Page 1

Electronic Newsletter of the ECPR-SG on Extremism and Democracy

e-Extreme

March 2012 Volume 13 Number 1


e-Extreme

Volume 13, No. 1, March 2012

Managing Editor Mark Pitchford King’s College, London Email: mark.pitchford@kcl.ac.uk Co-editors Sarah de Lange University of Amsterdam, Netherlands Email: s.l.delange@uva.nl Elisabeth Carter Keele University, UK Email: e.carter@keele.ac.uk

The e-Extreme is the newsletter of the ECPR Standing Group on Extremism and Democracy and is published quarterly. For any enquiries about the newsletter, please contact the managing editor, Mark Pitchford. For inquiries regarding book reviews please contact Elisabeth Carter. Copyright Š 2012 by the ECPR Standing Group on Extremism and Democracy All rights reserved. No part of this publication may be reproduced, in any form or by any means, electronic, photocopying, or otherwise, without permission in writing from the ECPR Standing Group on Extremism and Democracy.

2|Page


e-Extreme

Volume 13, No. 1, March 2012

Table of Contents

Standing Group Announcements ……………………………………………………………. 4 Book Reviews .……………………………………………………………………………………. 5 Publications Alerts ……………………………………………………………………............ 10

3|Page


e-Extreme

Volume 13, No. 1, March 2012

Standing Group Announcements

Visit the website Please do visit our website for details of forthcoming conferences and workshops: www.extremism-and-democracy.com Also, remember that the website contains a database which enables members to browse and search for other members by research interests, as well as by name. If you would like to update your own details please just email us at: info@extremism-and-democracy.com Please also do encourage colleagues and PhD students to join the Standing Group.

Keep us informed! Please keep us informed of any upcoming conferences or workshops you are organizing, and of any publication or funding opportunities that would be of interest to Standing Group members. We will post all details on our website. Similarly, if you would like to write a report on a conference or workshop that you have organized and have this included in our newsletter, please do let us know. Please also tell us of any recent publications of interest to Standing Group members so that we may include them in the ‘publications alert’ section of our newsletter, and please get in touch if you would like to see a particular book (including your own) reviewed in e-Extreme, or if you would like to review a specific book yourself. Finally, if you would like to get involved in the production of the newsletter, the development of our website, or any of the other activities of the Standing Group then please do contact us. We are always very keen to involve more members in the running of the Standing Group! Email us at: info@extremism-and-democracy.com

4|Page


e-Extreme

Volume 13, No. 1, March 2012

Book Reviews New British Fascism: Rise of the British National Party By Matthew J. Goodwin (London and New York: Routledge, 2011), 235 p., ISBN 978-0-41546501-4 Reviewed by Grant Buckles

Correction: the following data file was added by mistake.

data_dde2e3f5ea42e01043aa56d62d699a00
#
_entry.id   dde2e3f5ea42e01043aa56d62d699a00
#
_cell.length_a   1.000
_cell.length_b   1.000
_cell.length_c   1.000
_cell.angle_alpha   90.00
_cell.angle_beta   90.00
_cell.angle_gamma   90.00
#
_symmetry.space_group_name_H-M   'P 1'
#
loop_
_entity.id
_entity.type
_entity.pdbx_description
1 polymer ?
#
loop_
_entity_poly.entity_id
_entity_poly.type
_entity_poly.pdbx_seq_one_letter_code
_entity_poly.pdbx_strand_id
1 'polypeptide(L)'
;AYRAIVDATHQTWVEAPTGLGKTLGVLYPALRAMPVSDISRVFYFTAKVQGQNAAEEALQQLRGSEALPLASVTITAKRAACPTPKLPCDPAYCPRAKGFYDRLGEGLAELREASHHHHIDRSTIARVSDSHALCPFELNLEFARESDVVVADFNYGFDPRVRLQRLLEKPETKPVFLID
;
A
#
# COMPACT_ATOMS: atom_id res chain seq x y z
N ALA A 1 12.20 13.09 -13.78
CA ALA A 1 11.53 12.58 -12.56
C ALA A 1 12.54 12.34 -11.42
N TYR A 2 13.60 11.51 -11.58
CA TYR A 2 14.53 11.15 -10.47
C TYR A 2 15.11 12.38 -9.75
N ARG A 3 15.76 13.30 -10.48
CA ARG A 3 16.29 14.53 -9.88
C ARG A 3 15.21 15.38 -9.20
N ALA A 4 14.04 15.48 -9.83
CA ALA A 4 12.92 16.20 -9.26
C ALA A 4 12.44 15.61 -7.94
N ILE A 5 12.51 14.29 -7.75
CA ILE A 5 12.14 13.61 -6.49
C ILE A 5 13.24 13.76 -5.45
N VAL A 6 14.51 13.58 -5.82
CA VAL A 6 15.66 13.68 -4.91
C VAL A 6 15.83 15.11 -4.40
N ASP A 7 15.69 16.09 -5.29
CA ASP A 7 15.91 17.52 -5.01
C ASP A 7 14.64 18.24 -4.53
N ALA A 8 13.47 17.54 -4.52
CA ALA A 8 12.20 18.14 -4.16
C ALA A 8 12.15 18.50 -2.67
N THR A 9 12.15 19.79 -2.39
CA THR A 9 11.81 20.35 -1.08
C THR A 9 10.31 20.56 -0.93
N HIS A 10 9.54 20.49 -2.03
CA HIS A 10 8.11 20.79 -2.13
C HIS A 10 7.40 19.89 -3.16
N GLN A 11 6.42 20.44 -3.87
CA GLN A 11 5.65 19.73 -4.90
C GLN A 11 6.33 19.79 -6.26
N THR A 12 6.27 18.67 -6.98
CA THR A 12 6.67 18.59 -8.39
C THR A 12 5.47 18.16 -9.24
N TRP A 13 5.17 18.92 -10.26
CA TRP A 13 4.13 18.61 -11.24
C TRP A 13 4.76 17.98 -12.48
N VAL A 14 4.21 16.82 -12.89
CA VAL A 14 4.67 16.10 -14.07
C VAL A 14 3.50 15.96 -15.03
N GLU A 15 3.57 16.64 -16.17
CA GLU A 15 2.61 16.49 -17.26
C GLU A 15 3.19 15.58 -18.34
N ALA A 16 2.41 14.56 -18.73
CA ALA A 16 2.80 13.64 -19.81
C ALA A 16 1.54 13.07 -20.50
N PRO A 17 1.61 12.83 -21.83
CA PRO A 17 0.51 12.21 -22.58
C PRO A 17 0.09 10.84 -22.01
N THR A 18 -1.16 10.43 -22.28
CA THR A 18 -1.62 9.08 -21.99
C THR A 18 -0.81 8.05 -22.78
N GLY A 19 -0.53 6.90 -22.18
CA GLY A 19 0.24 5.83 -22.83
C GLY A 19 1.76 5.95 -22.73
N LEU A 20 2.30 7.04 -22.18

Emory University Rigorous case studies of extreme right parties, if done well, should obviously explore the political context and historical specifics behind a particular case. Yet they should also point to more general explanations about how an extreme right party in any national context emerges, develops, and attempts to consolidate political support. Matthew Goodwin’s New British Fascism: Rise of the British National Party provides such an in-depth look into the growth and development of the BNP. Unlike many case studies, which are structured around a narrow theoretical and methodological framework, Goodwin employs a comprehensive approach that can be applied to both cross-case comparisons and case studies of other extreme right parties. The BNP is unique in many ways and it is important to acknowledge the book’s significant contribution to the substantive literature on the BNP. However, it is also worth acknowledging the theoretical advancements made by Goodwin, which consider the complex, multi-level factors leading to support for the BNP. The book rightfully considers the importance of both supply-side and demand-side factors, in addition to the historical and contextual specifics of the British system, in explaining the rise of the BNP. In many ways, the BNP is a “least-likely case” and it is therefore highly informative, since it reveals how extreme right parties can consolidate support even in the most unfavourable of historical and institutional circumstances. Goodwin describes how historical factors have been a significant impediment for the British extreme right, since the postwar electorate had little appetite for the blatantly racist, anti-Semitic, and anti-democratic appeals of the “old” extreme right. The book traces the BNP’s roots back to the pre-war British Union of Fascists and the second-wave National Front, both of which had little electoral success and merely solidified the public’s general opposition to the extreme right. However, the BNP, especially under the leadership of Nick Griffin, learned from the mistakes of its predecessors and ultimately pursued a more successful strategy of community-based organizing and a more modernized platform. From this historical context, Goodwin provides a comprehensive analysis of both supply- and demand-side changes that have contributed to increases in support for the BNP. Like many other studies of the electoral performance of extreme right parties, Goodwin explores the social profile of BNP voters. While it is important to understand who votes for extreme right parties, such an approach does not explain how electoral demand is actually converted into electoral success. Here, Goodwin provides an insightful look into the specific supply-side strategies that the BNP has employed to generate electoral support. The BNP has developed a more salient frame that targets the growing number of voters who are opposed to immigration and heavily dissatisfied with the political system. The BNP has been hampered by its inability to establish reliable funding channels and a well-trained network of activists, but its ideological position has allowed it to capitalize on the political opportunities offered by the prevalence of anti-immigration, anti-establishment opinions among particular sectors of the population. The book offers an informative macro-level analysis of who votes for the BNP and how the party has taken advantage of a favourable situation, but Goodwin also builds upon valuable